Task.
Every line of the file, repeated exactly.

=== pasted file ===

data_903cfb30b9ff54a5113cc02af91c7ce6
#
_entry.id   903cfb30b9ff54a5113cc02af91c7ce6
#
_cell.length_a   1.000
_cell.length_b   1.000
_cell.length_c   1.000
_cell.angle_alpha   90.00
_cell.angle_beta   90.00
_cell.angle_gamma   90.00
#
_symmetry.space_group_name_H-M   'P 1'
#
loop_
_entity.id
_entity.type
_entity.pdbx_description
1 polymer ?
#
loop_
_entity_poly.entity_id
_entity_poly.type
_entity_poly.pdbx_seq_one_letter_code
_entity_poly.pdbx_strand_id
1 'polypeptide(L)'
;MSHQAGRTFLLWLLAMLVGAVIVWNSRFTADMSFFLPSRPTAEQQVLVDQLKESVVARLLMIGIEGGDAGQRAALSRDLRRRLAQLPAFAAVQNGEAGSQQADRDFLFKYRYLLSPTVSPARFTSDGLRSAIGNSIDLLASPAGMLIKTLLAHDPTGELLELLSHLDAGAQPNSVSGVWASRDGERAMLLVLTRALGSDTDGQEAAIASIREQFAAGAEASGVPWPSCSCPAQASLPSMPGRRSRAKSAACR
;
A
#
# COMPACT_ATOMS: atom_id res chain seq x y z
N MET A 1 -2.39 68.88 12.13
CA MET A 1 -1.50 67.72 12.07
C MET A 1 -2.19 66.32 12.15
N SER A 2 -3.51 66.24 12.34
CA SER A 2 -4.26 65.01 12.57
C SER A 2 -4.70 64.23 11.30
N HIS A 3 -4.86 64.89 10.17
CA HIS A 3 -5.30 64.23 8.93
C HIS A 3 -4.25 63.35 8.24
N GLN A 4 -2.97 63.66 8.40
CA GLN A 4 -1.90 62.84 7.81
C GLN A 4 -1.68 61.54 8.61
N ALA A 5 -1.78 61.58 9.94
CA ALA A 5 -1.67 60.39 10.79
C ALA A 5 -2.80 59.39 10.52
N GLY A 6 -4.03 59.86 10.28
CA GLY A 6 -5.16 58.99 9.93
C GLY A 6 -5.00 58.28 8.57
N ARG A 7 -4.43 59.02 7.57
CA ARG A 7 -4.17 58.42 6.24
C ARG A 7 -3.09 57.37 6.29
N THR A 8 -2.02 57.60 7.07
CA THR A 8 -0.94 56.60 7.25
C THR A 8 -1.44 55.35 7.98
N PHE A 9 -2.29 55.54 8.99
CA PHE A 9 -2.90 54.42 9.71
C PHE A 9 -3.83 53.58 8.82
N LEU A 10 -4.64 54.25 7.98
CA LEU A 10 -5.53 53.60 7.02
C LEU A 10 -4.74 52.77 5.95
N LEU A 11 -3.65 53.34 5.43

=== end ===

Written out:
data_903cfb30b9ff54a5113cc02af91c7ce6
#
_entry.id   903cfb30b9ff54a5113cc02af91c7ce6
#
_cell.length_a   1.000
_cell.length_b   1.000
_cell.length_c   1.000
_cell.angle_alpha   90.00
_cell.angle_beta   90.00
_cell.angle_gamma   90.00
#
_symmetry.space_group_name_H-M   'P 1'
#
loop_
_entity.id
_entity.type
_entity.pdbx_description
1 polymer ?
#
loop_
_entity_poly.entity_id
_entity_poly.type
_entity_poly.pdbx_seq_one_letter_code
_entity_poly.pdbx_strand_id
1 'polypeptide(L)'
;MSHQAGRTFLLWLLAMLVGAVIVWNSRFTADMSFFLPSRPTAEQQVLVDQLKESVVARLLMIGIEGGDAGQRAALSRDLRRRLAQLPAFAAVQNGEAGSQQADRDFLFKYRYLLSPTVSPARFTSDGLRSAIGNSIDLLASPAGMLIKTLLAHDPTGELLELLSHLDAGAQPNSVSGVWASRDGERAMLLVLTRALGSDTDGQEAAIASIREQFAAGAEASGVPWPSCSCPAQASLPSMPGRRSRAKSAACR
;
A
#
# COMPACT_ATOMS: atom_id res chain seq x y z
N MET A 1 -2.39 68.88 12.13
CA MET A 1 -1.50 67.72 12.07
C MET A 1 -2.19 66.32 12.15
N SER A 2 -3.51 66.24 12.34
CA SER A 2 -4.26 65.01 12.57
C SER A 2 -4.70 64.23 11.30
N HIS A 3 -4.86 64.89 10.17
CA HIS A 3 -5.30 64.23 8.93
C HIS A 3 -4.25 63.35 8.24
N GLN A 4 -2.97 63.66 8.40
CA GLN A 4 -1.90 62.84 7.81
C GLN A 4 -1.68 61.54 8.61
N ALA A 5 -1.78 61.58 9.94
CA ALA A 5 -1.67 60.39 10.79
C ALA A 5 -2.80 59.39 10.52
N GLY A 6 -4.03 59.86 10.28
CA GLY A 6 -5.16 58.99 9.93
C GLY A 6 -5.00 58.28 8.57
N ARG A 7 -4.43 59.02 7.57
CA ARG A 7 -4.17 58.42 6.24
C ARG A 7 -3.09 57.37 6.29
N THR A 8 -2.02 57.60 7.07
CA THR A 8 -0.94 56.60 7.25
C THR A 8 -1.44 55.35 7.98
N PHE A 9 -2.29 55.54 8.99
CA PHE A 9 -2.90 54.42 9.71
C PHE A 9 -3.83 53.58 8.82
N LEU A 10 -4.64 54.25 7.98
CA LEU A 10 -5.53 53.60 7.02
C LEU A 10 -4.74 52.77 5.95
N LEU A 11 -3.65 53.34 5.43